This post was written by Tracee Haupt, an intern at the National Museum of American History Library. Tracee is a graduate student in the University of Maryland’s dual-degree master’s program for History and Library Science.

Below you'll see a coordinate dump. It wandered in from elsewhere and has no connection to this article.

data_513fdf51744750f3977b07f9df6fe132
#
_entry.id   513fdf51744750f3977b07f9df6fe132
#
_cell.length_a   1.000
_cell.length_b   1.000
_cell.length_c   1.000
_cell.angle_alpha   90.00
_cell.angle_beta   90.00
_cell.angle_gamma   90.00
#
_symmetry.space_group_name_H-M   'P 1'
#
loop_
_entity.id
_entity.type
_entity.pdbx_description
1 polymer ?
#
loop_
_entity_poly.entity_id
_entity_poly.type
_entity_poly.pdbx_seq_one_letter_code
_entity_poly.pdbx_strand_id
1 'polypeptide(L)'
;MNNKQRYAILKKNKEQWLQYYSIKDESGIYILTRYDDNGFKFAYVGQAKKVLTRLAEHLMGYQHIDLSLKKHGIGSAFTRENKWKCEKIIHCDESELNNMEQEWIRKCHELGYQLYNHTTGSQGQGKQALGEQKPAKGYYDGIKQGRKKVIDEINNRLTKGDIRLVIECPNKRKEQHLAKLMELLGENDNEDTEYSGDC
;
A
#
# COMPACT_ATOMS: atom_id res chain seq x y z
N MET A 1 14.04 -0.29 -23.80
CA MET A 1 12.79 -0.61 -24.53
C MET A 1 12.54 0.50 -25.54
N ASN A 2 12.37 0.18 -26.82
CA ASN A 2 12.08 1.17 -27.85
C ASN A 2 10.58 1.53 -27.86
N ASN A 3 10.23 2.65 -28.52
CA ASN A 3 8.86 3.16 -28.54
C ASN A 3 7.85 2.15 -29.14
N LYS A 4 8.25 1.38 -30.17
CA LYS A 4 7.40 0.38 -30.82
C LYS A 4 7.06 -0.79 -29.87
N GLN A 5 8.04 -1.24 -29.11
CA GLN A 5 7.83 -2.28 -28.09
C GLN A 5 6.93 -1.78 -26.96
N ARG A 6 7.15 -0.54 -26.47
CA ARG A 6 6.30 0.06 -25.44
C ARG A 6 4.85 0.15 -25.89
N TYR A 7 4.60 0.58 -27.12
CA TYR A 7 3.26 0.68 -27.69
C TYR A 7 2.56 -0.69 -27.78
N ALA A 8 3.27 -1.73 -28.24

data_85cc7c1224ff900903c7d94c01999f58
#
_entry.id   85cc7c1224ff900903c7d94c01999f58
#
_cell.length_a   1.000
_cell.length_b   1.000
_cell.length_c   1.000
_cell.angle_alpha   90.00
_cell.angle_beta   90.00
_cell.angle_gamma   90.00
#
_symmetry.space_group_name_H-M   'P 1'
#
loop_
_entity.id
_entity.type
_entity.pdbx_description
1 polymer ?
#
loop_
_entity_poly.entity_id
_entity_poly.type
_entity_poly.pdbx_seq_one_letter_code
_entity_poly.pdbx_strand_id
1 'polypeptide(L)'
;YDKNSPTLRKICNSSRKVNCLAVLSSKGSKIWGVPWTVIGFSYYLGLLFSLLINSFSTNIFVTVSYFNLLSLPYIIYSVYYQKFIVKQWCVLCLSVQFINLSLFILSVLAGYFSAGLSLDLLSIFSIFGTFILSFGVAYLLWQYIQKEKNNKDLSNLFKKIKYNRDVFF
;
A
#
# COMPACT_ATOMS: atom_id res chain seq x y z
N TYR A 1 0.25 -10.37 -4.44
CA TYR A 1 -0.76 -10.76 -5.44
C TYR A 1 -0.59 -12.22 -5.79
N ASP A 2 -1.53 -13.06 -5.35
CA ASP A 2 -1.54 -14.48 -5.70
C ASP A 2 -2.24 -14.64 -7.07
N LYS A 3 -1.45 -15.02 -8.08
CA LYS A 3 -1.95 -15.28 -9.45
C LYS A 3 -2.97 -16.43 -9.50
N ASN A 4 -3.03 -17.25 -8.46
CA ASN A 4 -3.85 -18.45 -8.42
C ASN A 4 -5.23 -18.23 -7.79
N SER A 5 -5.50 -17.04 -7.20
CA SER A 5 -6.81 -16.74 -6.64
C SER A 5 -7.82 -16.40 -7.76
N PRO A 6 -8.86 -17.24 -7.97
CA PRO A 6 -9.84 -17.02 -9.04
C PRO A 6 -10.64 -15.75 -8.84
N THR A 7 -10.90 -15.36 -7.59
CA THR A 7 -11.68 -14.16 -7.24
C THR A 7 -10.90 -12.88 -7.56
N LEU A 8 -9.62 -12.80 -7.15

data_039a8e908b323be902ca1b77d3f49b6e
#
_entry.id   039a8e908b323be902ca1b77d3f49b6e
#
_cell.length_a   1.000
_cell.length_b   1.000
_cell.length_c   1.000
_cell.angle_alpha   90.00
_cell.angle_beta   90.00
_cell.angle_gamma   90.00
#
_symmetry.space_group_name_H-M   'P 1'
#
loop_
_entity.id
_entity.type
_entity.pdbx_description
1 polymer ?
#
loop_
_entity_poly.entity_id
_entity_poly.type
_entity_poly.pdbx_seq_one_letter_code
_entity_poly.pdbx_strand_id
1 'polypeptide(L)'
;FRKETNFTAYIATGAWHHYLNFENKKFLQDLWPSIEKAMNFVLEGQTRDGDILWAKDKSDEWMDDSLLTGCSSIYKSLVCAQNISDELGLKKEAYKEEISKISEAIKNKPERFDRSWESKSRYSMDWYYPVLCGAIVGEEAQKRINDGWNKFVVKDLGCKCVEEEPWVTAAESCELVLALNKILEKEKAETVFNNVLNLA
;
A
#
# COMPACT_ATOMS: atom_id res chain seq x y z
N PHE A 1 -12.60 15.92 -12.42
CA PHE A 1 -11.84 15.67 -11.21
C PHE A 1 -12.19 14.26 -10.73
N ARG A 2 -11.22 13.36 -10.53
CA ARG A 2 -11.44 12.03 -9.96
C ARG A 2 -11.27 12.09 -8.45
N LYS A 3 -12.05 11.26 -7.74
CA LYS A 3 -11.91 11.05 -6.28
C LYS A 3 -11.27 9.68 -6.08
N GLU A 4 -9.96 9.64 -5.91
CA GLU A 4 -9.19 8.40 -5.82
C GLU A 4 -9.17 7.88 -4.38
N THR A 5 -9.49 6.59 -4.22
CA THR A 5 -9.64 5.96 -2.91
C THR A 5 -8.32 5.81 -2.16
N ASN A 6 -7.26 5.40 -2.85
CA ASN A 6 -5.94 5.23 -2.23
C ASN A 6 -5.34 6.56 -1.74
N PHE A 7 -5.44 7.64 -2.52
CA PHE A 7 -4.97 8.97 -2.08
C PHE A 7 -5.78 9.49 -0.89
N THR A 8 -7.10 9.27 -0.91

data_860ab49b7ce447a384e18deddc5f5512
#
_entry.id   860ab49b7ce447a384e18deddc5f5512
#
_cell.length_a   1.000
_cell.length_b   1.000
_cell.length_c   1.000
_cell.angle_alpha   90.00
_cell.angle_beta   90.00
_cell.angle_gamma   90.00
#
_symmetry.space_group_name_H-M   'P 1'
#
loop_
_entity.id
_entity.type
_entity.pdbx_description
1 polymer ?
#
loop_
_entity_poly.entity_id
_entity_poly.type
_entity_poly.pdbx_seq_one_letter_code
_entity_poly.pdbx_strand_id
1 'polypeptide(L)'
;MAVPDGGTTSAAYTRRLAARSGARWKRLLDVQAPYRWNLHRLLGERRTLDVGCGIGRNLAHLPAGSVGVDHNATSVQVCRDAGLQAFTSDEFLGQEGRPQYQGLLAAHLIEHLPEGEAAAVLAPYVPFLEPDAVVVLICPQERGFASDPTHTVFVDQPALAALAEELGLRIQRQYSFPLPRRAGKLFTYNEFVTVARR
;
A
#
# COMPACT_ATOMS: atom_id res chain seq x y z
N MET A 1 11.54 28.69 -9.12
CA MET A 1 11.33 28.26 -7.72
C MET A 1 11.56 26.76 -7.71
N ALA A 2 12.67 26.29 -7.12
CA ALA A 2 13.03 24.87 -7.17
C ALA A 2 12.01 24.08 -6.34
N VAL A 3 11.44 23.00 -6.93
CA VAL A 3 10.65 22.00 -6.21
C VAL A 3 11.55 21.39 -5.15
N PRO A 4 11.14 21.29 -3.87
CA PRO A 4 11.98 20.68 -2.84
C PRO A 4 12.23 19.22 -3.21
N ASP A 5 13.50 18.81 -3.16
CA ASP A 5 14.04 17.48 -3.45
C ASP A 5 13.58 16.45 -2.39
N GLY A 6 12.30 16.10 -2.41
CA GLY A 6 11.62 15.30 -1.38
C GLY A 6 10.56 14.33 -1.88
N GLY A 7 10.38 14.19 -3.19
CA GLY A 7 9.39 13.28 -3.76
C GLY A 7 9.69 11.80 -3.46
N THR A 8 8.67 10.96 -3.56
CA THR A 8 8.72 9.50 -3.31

At six and a half feet tall and three hundred and fifty pounds, Willie Vocalite was an imposing figure. “The Man Who Isn’t a Man,” as a 1934 booklet uncovered in our Trade Literature Collection described him, was barrel-chested with gleaming red eyes and a friendly expression. He was often pictured with a cigarette hanging jauntily from his lips, and later in his career he adopted a fashionable mustache that gave him the cavalier look of a 1930s movie star. Willie was a star of sorts–beginning in 1931, his act toured America from coast to coast drawing hundreds of thousands of spectators eager to see the “world famous robot” who could move, talk, and respond to voice commands.